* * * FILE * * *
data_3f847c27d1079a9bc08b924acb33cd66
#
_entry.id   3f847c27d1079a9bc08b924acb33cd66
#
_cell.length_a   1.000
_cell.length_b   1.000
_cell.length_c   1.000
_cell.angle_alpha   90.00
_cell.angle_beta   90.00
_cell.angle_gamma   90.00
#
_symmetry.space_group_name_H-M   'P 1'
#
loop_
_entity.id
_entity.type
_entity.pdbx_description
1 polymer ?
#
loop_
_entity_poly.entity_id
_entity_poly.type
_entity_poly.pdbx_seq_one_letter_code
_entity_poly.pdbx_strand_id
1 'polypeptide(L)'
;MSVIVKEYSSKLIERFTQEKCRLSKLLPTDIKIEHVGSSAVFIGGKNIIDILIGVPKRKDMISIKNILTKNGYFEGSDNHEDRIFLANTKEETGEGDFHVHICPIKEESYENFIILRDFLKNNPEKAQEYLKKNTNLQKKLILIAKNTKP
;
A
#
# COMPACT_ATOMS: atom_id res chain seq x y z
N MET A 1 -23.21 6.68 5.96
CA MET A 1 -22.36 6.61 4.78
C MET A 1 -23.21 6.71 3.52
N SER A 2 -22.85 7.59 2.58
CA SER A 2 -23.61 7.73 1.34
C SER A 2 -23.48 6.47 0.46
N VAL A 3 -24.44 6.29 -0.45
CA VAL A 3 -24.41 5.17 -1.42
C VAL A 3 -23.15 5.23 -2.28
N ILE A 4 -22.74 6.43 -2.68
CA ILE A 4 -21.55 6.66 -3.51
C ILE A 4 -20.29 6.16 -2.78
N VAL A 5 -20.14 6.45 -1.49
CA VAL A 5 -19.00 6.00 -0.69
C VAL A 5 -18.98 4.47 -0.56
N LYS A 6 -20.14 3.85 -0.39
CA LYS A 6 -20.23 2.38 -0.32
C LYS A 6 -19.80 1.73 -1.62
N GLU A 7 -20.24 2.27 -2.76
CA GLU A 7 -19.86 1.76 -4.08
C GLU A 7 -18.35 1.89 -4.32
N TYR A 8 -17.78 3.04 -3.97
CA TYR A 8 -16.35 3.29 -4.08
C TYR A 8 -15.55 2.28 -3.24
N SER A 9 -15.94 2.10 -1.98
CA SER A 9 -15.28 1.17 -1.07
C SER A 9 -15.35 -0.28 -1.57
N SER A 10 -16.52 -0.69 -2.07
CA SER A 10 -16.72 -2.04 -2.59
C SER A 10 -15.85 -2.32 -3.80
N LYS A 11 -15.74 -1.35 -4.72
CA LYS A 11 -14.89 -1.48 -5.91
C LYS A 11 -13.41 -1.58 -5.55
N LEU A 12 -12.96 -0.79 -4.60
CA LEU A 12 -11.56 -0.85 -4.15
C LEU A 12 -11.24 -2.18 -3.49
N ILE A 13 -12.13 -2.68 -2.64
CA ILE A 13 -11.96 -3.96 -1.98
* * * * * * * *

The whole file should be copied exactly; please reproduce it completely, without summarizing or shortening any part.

data_3f847c27d1079a9bc08b924acb33cd66
#
_entry.id   3f847c27d1079a9bc08b924acb33cd66
#
_cell.length_a   1.000
_cell.length_b   1.000
_cell.length_c   1.000
_cell.angle_alpha   90.00
_cell.angle_beta   90.00
_cell.angle_gamma   90.00
#
_symmetry.space_group_name_H-M   'P 1'
#
loop_
_entity.id
_entity.type
_entity.pdbx_description
1 polymer ?
#
loop_
_entity_poly.entity_id
_entity_poly.type
_entity_poly.pdbx_seq_one_letter_code
_entity_poly.pdbx_strand_id
1 'polypeptide(L)'
;MSVIVKEYSSKLIERFTQEKCRLSKLLPTDIKIEHVGSSAVFIGGKNIIDILIGVPKRKDMISIKNILTKNGYFEGSDNHEDRIFLANTKEETGEGDFHVHICPIKEESYENFIILRDFLKNNPEKAQEYLKKNTNLQKKLILIAKNTKP
;
A
#
# COMPACT_ATOMS: atom_id res chain seq x y z
N MET A 1 -23.21 6.68 5.96
CA MET A 1 -22.36 6.61 4.78
C MET A 1 -23.21 6.71 3.52
N SER A 2 -22.85 7.59 2.58
CA SER A 2 -23.61 7.73 1.34
C SER A 2 -23.48 6.47 0.46
N VAL A 3 -24.44 6.29 -0.45
CA VAL A 3 -24.41 5.17 -1.42
C VAL A 3 -23.15 5.23 -2.28
N ILE A 4 -22.74 6.43 -2.68
CA ILE A 4 -21.55 6.66 -3.51
C ILE A 4 -20.29 6.16 -2.78
N VAL A 5 -20.14 6.45 -1.49
CA VAL A 5 -19.00 6.00 -0.69
C VAL A 5 -18.98 4.47 -0.56
N LYS A 6 -20.14 3.85 -0.39
CA LYS A 6 -20.23 2.38 -0.32
C LYS A 6 -19.80 1.73 -1.62
N GLU A 7 -20.24 2.27 -2.76
CA GLU A 7 -19.86 1.76 -4.08
C GLU A 7 -18.35 1.89 -4.32
N TYR A 8 -17.78 3.04 -3.97
CA TYR A 8 -16.35 3.29 -4.08
C TYR A 8 -15.55 2.28 -3.24
N SER A 9 -15.94 2.10 -1.98
CA SER A 9 -15.28 1.17 -1.07
C SER A 9 -15.35 -0.28 -1.57
N SER A 10 -16.52 -0.69 -2.07
CA SER A 10 -16.72 -2.04 -2.59
C SER A 10 -15.85 -2.32 -3.80
N LYS A 11 -15.74 -1.35 -4.72
CA LYS A 11 -14.89 -1.48 -5.91
C LYS A 11 -13.41 -1.58 -5.55
N LEU A 12 -12.96 -0.79 -4.60
CA LEU A 12 -11.56 -0.85 -4.15
C LEU A 12 -11.24 -2.18 -3.49
N ILE A 13 -12.13 -2.68 -2.64
CA ILE A 13 -11.96 -3.96 -1.98